We all get a lot of email from the various companies and websites we do business with, so it can be easy to ignore them. But, you really need to pay attention to notices from your domain name registrar.
If there is a security breach, you want to know about it as soon as possible and be able to deal with it.
The Moniker breach that occurred in 2014 was made worse by the fact that many customers ignored the security notices coming from the registrar, thinking they were some kind of phishing scam.
(Moniker is partly to blame for this — they could have designed their email to appear more legitimate — but customers also should have taken the notice more seriously, or at least looked into it more.)
Keeping your domain protected involves defense on two fronts — making sure your domain's reputation remains solid, and making sure your domain remains yours.
Many people take domain name security and protection for granted, failing to employ even the most basic protections, until it is too late.
But domain name security is critically important to your online business. Make sure you take security concerns into account from the very beginning.
Domain Name Registration and Registrars
Wherever anything lives, there is, open somewhere, a register in which time is being inscribed.
— Henri Bergson
What will you learn in this chapter?
This chapter provides information about how to register and manage your domain names, special services offered by domain name registrars, and the benefits of keeping your domain name registration separate from your web hosting account.
How to Register a New Domain Name
Registering a new domain name is pretty simple. You need to find a decent registrar, which is a company that provides domain name registration services.
What to Look for in a Domain Name Registrar
Domain name registration is, much more than hosting, a commodity service. The TLD registration authorities set specific registration fees, and everything above that is just profit margin for the retail registrar company. There's usually very little reason to pay more than you need to.
The main Generic Top Level Domains (GTLDs —
.net) will usually be around $5/yr or so. Other "exotic" TLDs (
.ninja) or country code TLDs (
.tv) will often be more — some even as high as $50.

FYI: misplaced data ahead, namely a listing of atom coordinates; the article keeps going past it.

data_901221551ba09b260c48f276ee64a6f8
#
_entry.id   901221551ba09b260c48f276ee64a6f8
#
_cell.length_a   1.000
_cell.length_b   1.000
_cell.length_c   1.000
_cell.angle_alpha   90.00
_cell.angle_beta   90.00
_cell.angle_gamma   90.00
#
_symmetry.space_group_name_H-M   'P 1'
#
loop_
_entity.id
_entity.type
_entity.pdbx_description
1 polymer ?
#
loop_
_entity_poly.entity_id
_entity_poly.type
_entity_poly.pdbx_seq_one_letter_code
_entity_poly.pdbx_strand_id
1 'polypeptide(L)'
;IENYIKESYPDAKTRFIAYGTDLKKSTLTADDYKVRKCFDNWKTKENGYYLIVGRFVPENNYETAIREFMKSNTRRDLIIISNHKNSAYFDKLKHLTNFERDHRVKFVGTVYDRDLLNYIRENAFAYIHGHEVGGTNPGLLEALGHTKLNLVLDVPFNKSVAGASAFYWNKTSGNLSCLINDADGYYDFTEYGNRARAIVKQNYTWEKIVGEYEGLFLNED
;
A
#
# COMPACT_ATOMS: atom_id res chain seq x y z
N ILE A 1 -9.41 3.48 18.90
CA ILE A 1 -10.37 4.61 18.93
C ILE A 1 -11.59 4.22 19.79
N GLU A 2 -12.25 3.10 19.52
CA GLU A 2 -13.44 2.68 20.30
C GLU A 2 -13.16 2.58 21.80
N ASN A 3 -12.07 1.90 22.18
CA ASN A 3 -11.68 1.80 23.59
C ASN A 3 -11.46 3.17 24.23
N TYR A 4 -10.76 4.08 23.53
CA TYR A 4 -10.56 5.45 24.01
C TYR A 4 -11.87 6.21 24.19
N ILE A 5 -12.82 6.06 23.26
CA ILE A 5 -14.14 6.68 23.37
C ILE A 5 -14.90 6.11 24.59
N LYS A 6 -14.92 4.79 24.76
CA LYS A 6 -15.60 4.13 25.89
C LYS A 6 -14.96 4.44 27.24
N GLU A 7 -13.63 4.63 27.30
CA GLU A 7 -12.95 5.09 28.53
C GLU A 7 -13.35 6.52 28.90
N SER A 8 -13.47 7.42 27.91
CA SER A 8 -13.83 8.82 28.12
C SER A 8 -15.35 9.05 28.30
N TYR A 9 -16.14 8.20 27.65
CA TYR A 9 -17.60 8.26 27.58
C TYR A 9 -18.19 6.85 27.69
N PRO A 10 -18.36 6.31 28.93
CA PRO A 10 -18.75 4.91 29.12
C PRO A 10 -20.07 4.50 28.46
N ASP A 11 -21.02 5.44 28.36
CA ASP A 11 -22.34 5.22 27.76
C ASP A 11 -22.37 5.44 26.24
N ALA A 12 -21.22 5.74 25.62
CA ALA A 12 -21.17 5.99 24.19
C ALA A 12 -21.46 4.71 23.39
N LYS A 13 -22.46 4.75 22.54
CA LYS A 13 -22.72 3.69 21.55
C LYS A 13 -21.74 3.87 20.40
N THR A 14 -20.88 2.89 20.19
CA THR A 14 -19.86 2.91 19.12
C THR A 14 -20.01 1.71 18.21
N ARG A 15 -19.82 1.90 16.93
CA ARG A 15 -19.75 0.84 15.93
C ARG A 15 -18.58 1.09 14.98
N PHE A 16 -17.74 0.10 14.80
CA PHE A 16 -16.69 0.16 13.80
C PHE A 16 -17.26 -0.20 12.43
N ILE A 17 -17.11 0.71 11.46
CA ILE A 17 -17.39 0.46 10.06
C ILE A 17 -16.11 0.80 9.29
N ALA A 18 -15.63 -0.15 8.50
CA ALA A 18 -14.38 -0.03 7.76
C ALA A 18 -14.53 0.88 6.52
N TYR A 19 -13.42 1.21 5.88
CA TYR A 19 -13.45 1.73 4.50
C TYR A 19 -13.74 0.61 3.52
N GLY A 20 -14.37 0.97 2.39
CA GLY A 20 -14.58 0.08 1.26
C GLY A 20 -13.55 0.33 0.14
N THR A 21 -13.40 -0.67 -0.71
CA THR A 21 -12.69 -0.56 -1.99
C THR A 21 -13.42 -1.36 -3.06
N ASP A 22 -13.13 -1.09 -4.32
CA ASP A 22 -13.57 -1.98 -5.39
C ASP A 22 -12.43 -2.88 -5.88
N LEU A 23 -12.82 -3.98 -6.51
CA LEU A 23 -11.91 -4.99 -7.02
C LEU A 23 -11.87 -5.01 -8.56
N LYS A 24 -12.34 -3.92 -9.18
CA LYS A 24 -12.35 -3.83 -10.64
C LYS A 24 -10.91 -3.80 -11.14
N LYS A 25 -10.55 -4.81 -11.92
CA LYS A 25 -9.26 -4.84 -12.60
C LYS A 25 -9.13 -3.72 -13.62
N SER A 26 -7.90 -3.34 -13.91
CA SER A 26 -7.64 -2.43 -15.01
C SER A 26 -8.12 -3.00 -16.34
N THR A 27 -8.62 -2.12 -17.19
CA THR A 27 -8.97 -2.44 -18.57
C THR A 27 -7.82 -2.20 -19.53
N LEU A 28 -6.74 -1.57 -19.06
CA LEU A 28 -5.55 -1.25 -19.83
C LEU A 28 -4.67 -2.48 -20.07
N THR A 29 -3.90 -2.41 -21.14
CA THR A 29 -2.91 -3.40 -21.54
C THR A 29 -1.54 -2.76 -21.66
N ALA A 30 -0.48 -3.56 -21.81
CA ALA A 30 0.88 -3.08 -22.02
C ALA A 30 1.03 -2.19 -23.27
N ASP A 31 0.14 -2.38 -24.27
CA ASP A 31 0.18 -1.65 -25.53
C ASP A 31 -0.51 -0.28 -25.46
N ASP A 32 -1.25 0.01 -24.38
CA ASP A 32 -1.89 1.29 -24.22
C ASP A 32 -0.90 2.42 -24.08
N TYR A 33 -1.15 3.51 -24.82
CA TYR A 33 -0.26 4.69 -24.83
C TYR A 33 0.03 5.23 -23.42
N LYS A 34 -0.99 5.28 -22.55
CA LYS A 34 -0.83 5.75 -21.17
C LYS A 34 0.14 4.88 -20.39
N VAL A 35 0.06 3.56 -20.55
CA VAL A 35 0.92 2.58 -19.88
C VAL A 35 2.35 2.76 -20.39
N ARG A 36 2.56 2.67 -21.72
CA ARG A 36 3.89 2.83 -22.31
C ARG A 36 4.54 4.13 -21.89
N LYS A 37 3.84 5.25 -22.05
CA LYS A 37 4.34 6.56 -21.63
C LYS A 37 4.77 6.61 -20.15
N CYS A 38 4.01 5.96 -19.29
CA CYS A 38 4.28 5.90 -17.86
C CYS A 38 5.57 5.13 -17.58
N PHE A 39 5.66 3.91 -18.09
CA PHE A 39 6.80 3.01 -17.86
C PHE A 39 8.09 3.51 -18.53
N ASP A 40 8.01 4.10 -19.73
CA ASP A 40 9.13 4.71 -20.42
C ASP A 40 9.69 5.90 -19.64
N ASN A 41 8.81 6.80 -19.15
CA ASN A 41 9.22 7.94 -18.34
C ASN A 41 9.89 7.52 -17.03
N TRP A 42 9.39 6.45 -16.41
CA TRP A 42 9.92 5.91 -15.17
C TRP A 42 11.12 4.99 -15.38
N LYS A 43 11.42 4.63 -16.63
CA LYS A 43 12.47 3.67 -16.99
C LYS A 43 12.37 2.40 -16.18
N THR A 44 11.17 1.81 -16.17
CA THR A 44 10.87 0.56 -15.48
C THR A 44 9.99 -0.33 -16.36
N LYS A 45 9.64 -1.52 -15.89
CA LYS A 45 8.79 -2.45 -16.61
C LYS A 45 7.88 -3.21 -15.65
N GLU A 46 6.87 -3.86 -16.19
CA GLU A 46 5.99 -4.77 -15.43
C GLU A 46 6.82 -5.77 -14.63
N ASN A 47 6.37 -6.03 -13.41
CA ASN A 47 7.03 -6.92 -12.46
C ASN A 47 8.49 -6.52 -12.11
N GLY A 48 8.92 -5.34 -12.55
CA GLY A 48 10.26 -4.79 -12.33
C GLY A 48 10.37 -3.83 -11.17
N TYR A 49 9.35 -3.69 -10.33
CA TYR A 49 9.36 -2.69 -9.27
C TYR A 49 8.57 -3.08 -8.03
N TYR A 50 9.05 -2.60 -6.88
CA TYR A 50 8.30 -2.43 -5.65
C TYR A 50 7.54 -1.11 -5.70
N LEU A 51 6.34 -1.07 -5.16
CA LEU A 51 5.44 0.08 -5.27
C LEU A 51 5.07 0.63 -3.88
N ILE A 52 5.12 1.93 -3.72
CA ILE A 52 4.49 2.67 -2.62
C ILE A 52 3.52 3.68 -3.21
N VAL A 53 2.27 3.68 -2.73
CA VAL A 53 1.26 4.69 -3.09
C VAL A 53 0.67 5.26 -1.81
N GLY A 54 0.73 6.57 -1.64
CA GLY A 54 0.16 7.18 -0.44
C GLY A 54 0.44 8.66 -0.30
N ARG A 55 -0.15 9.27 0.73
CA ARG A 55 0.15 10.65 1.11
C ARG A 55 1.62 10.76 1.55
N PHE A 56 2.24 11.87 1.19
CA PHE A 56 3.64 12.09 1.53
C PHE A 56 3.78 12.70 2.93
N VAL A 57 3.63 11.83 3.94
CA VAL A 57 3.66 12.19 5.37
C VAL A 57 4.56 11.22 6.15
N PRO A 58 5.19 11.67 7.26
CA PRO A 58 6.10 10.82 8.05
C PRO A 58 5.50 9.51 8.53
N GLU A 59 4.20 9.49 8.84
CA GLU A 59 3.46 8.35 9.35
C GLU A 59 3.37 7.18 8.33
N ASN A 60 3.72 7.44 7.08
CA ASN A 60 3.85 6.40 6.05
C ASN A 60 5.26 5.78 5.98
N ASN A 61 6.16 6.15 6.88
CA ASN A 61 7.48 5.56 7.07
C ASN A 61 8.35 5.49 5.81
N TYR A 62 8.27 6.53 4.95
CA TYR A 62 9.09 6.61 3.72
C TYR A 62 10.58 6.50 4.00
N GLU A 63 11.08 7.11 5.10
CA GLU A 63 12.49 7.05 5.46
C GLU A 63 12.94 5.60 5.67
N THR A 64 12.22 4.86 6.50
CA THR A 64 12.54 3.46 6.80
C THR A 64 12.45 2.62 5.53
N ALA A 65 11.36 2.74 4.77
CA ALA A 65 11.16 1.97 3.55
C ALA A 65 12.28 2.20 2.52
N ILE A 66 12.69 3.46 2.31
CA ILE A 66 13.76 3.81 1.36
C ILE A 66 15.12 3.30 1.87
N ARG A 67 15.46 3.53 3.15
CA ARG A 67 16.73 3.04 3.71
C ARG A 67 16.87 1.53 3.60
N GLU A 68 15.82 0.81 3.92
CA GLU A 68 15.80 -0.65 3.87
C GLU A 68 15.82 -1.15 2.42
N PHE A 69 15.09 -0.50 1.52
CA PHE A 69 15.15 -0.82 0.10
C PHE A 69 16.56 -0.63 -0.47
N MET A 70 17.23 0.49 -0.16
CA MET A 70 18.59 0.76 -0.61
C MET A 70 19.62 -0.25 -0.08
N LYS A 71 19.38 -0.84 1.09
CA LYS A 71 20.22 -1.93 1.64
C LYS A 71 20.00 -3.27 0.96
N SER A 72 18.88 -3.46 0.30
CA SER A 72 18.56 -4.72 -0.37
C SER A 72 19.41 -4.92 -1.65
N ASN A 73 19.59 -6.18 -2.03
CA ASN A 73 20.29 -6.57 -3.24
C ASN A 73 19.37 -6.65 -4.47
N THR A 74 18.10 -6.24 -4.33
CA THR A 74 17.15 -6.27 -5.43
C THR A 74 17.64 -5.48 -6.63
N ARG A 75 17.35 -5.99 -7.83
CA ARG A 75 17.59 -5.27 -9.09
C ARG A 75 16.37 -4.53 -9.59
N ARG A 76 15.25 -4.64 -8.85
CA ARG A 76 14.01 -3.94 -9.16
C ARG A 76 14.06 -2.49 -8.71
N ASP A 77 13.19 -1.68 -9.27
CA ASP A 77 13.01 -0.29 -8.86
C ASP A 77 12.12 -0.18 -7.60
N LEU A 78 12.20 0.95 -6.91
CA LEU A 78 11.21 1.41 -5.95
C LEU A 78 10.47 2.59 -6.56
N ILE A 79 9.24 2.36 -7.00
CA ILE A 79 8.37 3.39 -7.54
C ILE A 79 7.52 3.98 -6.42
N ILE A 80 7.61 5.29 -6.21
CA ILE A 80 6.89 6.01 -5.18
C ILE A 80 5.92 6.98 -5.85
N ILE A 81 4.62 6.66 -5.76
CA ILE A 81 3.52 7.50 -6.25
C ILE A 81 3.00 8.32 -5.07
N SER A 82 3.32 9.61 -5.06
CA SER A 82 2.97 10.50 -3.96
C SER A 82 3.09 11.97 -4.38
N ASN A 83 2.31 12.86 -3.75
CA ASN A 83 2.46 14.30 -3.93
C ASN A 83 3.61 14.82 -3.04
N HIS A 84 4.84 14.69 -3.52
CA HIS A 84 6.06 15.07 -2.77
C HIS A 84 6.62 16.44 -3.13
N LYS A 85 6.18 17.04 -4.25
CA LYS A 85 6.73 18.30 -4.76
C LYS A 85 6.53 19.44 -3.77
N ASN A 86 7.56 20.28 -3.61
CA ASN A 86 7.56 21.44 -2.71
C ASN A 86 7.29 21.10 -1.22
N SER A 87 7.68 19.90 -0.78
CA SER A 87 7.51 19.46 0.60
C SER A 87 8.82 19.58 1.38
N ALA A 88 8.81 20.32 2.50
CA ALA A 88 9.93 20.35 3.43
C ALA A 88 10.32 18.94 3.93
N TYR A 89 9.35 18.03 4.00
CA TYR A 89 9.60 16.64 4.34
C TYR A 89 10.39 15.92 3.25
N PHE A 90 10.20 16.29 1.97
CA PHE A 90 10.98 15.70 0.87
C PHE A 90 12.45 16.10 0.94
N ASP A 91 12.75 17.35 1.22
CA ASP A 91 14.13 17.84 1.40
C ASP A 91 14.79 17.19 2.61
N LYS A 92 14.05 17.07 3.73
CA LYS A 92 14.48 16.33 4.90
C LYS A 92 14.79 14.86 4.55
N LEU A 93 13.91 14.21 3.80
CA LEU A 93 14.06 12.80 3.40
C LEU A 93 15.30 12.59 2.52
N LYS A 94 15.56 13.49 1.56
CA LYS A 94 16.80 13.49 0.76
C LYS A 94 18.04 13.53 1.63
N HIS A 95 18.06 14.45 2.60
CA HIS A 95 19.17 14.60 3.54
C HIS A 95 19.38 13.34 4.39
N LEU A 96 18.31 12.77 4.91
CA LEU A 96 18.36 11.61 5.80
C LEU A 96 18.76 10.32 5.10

The TLD You Are Looking For
Not all registrars have access to all available TLDs. If you want one of the common GTLDs, you should have plenty of options to choose from.
Only some registrars are selling the extended TLDs (
.church, etc.), and most of the country-specific TLDs are only sold by a single registrar service.
Free WHOIS Privacy
WHOIS privacy is a feature provided by many domain name registrars. The registrar substitutes their own contact information for yours in the Domain WHOIS record, which keeps your own personal contact information private.
This can be helpful for reducing SPAM and other unwanted communication.
Some domain name registrars charge the entire cost of registration over again for domain name WHOIS privacy. There's really no need to pay that much for this because some domain registrars offer it as a free service.
Domain Name Management Services
Any domain name registrar is going to make it reasonably easy for you to edit your DNS records. At heart, that's really the only thing that needs to be done with a domain name to make sure it is connected with the correct web server and other services.
However, some domain name registrars go a step further and make it even easier to connect a domain name with a third party service, like Google Apps.
They do this by providing a menu of common services that require connection with a domain name — Google Apps, bit.ly, GitHub — and then automatically handle the DNS record editing for you. In cases where user-specific information is needed from, they provide an interface for entering it.
This can make it much simpler to integrate your domain name into other services, web servers, and application hosts.